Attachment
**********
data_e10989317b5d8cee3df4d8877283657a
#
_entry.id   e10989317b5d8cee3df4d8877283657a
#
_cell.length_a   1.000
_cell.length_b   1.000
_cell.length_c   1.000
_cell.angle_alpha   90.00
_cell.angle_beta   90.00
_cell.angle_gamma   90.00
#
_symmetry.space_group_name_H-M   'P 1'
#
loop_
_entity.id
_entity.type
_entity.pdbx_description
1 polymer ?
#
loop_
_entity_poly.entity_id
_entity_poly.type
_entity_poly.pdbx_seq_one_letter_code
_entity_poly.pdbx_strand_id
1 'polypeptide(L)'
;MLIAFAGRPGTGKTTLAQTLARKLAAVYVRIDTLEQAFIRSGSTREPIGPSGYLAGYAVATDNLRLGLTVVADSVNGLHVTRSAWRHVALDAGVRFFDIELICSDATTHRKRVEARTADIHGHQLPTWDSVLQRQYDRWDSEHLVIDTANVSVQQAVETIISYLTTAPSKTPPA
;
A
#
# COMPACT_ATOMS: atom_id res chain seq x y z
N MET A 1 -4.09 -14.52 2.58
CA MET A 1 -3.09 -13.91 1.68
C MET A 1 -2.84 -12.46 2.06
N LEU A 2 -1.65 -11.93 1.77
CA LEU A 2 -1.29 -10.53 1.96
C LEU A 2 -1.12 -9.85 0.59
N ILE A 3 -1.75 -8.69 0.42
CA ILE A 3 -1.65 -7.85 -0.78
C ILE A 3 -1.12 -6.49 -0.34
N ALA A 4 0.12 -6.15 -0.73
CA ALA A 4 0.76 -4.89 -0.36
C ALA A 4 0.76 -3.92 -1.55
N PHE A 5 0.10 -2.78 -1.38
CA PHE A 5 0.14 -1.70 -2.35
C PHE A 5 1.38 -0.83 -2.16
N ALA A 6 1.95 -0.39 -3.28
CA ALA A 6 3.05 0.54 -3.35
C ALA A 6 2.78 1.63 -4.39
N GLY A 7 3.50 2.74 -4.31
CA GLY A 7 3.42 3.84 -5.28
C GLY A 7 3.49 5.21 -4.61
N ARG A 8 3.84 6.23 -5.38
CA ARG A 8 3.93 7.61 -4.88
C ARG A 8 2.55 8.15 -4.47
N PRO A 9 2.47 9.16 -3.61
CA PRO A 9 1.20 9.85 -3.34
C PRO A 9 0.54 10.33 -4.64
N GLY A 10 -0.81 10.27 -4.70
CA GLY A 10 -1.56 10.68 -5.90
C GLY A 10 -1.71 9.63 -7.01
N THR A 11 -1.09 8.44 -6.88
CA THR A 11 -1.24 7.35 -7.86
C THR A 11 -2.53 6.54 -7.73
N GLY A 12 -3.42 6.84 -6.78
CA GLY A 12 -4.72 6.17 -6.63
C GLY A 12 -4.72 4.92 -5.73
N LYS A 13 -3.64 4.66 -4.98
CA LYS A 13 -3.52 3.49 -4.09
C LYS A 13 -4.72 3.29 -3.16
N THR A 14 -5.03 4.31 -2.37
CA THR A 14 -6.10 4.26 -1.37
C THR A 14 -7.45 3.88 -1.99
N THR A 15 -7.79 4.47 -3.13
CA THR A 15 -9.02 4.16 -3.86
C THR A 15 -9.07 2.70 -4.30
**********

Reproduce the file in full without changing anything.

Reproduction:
data_e10989317b5d8cee3df4d8877283657a
#
_entry.id   e10989317b5d8cee3df4d8877283657a
#
_cell.length_a   1.000
_cell.length_b   1.000
_cell.length_c   1.000
_cell.angle_alpha   90.00
_cell.angle_beta   90.00
_cell.angle_gamma   90.00
#
_symmetry.space_group_name_H-M   'P 1'
#
loop_
_entity.id
_entity.type
_entity.pdbx_description
1 polymer ?
#
loop_
_entity_poly.entity_id
_entity_poly.type
_entity_poly.pdbx_seq_one_letter_code
_entity_poly.pdbx_strand_id
1 'polypeptide(L)'
;MLIAFAGRPGTGKTTLAQTLARKLAAVYVRIDTLEQAFIRSGSTREPIGPSGYLAGYAVATDNLRLGLTVVADSVNGLHVTRSAWRHVALDAGVRFFDIELICSDATTHRKRVEARTADIHGHQLPTWDSVLQRQYDRWDSEHLVIDTANVSVQQAVETIISYLTTAPSKTPPA
;
A
#
# COMPACT_ATOMS: atom_id res chain seq x y z
N MET A 1 -4.09 -14.52 2.58
CA MET A 1 -3.09 -13.91 1.68
C MET A 1 -2.84 -12.46 2.06
N LEU A 2 -1.65 -11.93 1.77
CA LEU A 2 -1.29 -10.53 1.96
C LEU A 2 -1.12 -9.85 0.59
N ILE A 3 -1.75 -8.69 0.42
CA ILE A 3 -1.65 -7.85 -0.78
C ILE A 3 -1.12 -6.49 -0.34
N ALA A 4 0.12 -6.15 -0.73
CA ALA A 4 0.76 -4.89 -0.36
C ALA A 4 0.76 -3.92 -1.55
N PHE A 5 0.10 -2.78 -1.38
CA PHE A 5 0.14 -1.70 -2.35
C PHE A 5 1.38 -0.83 -2.16
N ALA A 6 1.95 -0.39 -3.28
CA ALA A 6 3.05 0.54 -3.35
C ALA A 6 2.78 1.63 -4.39
N GLY A 7 3.50 2.74 -4.31
CA GLY A 7 3.42 3.84 -5.28
C GLY A 7 3.49 5.21 -4.61
N ARG A 8 3.84 6.23 -5.38
CA ARG A 8 3.93 7.61 -4.88
C ARG A 8 2.55 8.15 -4.47
N PRO A 9 2.47 9.16 -3.61
CA PRO A 9 1.20 9.85 -3.34
C PRO A 9 0.54 10.33 -4.64
N GLY A 10 -0.81 10.27 -4.70
CA GLY A 10 -1.56 10.68 -5.90
C GLY A 10 -1.71 9.63 -7.01
N THR A 11 -1.09 8.44 -6.88
CA THR A 11 -1.24 7.35 -7.86
C THR A 11 -2.53 6.54 -7.73
N GLY A 12 -3.42 6.84 -6.78
CA GLY A 12 -4.72 6.17 -6.63
C GLY A 12 -4.72 4.92 -5.73
N LYS A 13 -3.64 4.66 -4.98
CA LYS A 13 -3.52 3.49 -4.09
C LYS A 13 -4.72 3.29 -3.16
N THR A 14 -5.03 4.31 -2.37
CA THR A 14 -6.10 4.26 -1.37
C THR A 14 -7.45 3.88 -1.99
N THR A 15 -7.79 4.47 -3.13
CA THR A 15 -9.02 4.16 -3.86
C THR A 15 -9.07 2.70 -4.30